Paschimottanasana - Seated forward bend pose
The name Paschimotanasana comes from Sanskrit, paschima meaning “back of body” and uttana meaning “straight/extended” or “intense stretch”, and asana meaning “posture”. This asana is worth spending time on if you want a nice stretch for your hamstring and give your brain a relaxing moment. Stay in the present, breathe and challenge yourself!
Let’s get ready for an upside down paschimotanasana! Start by laying on your back on your matt. Bend your legs and press your back towards the ground. On a inhale extend your legs towards the ceiling. Slowly bend from your hip as your legs are straightened. Legs towards the ceiling above your head. If this feels too hard, then bend your legs to be able to reach the ground with your toes. Don’t forget to take it step by step and remember to focus on your breathing even if it can feel a bit uncomfortable. In each exhale, try to go a little bit deeper in your movement.
Step by step guide:
Roll out your matt and bring a towel or a blanket to be prepared if you need it.
Start in a seated position with your legs straight and close to each other. Flex your feet and keep an extra focus on having a straight back.
From here, inhale as you lean forward towards your legs with straight arms. Remember to fold from your hip and not from your waist. Make sure you’ve engaged your core pressing your groins towards your pelvis.
If this is easy, go further down towards your legs. It doesn’t matter how deep you go in the pose, don’t force yourself to go further if it hurts.
If you're holding your feet, then bend your elbows to go deeper down.
Continuously lengthen and go deeper into the posture.
Stay in the pose for 1-4 minutes. Breathe, and try to stay here in the present.
Modifications and beginner tips
If the posture is a bit too hard, try it with a folded blanket or a towel underneath your butt. You can also use a strap to help you lengthen is the posture. This posture is not about pushing yourself to the limit, is about finding that fine line between comfortable and challenging yourself.
It’s easy to cheat to get a little bit further, but try to have a straight back as you slowly step by step get more flexible. If it's too hard to have a straight back, then bend your legs and keep your back straight. Day by day and class by class, you will be able to straighten your legs more.
Child pose: A yogis best resting pose, that gives you space and peace in a practice or just any time of the day.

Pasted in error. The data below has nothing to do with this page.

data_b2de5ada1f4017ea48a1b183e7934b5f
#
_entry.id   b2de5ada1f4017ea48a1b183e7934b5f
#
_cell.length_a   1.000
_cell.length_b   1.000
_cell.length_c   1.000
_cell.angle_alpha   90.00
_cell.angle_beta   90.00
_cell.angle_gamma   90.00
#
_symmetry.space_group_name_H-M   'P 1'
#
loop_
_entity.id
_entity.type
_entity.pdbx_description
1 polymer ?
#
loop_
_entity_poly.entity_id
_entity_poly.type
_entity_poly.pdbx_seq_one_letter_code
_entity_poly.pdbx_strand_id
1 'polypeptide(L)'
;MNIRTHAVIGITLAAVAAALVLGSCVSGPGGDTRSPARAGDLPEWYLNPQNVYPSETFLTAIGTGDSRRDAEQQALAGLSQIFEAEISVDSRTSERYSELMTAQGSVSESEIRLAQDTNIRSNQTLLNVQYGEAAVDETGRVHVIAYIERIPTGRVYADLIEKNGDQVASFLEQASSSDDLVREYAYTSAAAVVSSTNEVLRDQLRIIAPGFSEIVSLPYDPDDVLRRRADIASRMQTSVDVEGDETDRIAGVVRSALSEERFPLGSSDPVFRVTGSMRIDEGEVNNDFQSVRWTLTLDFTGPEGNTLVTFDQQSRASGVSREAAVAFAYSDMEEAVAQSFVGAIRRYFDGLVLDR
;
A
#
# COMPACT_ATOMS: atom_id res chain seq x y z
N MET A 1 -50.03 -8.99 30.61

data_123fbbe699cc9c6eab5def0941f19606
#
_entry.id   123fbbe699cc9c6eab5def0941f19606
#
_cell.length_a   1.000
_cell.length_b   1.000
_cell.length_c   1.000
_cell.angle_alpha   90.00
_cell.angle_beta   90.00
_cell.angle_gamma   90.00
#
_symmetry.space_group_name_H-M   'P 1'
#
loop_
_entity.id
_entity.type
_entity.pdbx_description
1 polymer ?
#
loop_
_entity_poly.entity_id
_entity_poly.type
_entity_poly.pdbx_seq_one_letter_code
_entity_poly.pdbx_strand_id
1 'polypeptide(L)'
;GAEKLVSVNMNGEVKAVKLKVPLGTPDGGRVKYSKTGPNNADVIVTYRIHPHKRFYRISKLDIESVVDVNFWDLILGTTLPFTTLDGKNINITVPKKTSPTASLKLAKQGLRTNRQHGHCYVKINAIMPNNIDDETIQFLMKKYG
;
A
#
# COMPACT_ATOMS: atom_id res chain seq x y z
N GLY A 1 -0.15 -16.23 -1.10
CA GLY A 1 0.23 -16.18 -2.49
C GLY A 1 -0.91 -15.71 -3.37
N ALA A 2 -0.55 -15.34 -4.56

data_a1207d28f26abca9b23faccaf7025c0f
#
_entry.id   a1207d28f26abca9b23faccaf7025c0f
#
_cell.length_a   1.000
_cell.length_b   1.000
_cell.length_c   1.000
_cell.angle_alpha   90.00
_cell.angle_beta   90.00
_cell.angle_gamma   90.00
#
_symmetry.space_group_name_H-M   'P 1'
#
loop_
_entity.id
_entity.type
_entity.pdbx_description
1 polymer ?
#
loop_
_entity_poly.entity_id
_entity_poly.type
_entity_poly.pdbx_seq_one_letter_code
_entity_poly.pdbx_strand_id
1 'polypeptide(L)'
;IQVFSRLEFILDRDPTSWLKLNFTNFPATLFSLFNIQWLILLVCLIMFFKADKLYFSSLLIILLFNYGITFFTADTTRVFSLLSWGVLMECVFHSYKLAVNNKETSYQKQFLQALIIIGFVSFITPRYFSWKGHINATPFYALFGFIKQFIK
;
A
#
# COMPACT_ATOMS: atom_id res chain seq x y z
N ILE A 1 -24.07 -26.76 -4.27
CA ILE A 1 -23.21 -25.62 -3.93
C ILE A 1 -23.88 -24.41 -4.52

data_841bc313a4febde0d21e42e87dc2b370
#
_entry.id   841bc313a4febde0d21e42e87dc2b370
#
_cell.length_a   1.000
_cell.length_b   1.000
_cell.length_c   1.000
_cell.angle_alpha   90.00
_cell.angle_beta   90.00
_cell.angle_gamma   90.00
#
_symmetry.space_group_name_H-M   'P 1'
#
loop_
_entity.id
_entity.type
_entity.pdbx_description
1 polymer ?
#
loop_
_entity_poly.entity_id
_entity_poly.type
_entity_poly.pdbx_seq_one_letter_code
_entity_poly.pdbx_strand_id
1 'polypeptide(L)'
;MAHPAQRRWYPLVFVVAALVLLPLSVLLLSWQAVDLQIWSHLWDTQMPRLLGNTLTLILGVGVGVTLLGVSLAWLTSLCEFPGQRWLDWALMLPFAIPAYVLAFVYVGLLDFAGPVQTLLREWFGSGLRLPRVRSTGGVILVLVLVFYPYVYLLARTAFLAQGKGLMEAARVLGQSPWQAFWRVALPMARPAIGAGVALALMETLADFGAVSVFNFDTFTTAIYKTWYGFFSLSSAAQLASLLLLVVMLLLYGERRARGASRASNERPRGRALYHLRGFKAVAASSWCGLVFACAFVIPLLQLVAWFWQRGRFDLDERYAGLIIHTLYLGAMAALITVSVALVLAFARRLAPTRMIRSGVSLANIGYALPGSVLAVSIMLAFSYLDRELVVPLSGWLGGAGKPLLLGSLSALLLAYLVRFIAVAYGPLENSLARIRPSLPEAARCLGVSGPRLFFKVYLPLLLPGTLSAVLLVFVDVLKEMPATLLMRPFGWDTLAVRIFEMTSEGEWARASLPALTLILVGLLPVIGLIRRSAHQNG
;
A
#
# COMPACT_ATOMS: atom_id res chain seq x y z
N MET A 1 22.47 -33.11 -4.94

Head-to-knee forward bend: Also a bending asana but with a twist. Great pose to prepare yourself for paschimotanasana and stretch one leg at the time.
Standing forward bend: Just as paschimotanasana but with feet on the ground and stand up. This can be both easier and harder than sitting down because you have to make sure to keep your balance.
Magical asana for relaxation as your this posture helps your brain to relax as it is stress relieving.
If you have problems with a headache, you should try this posture.
Improves your digestion.
Stretches your spine, hamstrings, and shoulders. Try this posture especially if you are spending hours in front of a computer in school or work to extend your range of motion.
Stimulates your inner organs: kidneys, liver, ovaries, and uterus.
Can be helpful if you are suffering from insomnia. Because this is a stress relieving posture as you are giving your brain and body stillness, it can also give you a nice sleep. If you are struggling with stress and are occupied by thoughts and anxiety, try to do this posture before going to bed. It might be helpful!
First of all, listen to your body. A seated forward bend pose might feel uncomfortable at first but this will get easier as you practice. Be careful if you have a back injury or if your neck is hurting. You can always ask the yoga teacher if this is a posture you are doing during class. We are always here to find different variations that might suit you better, or give you tips on the way. This posture can also be hard to do if you have asthma and it's therefore extra important to check in with your body how it feels and if you're able to breathe in and out through your nose.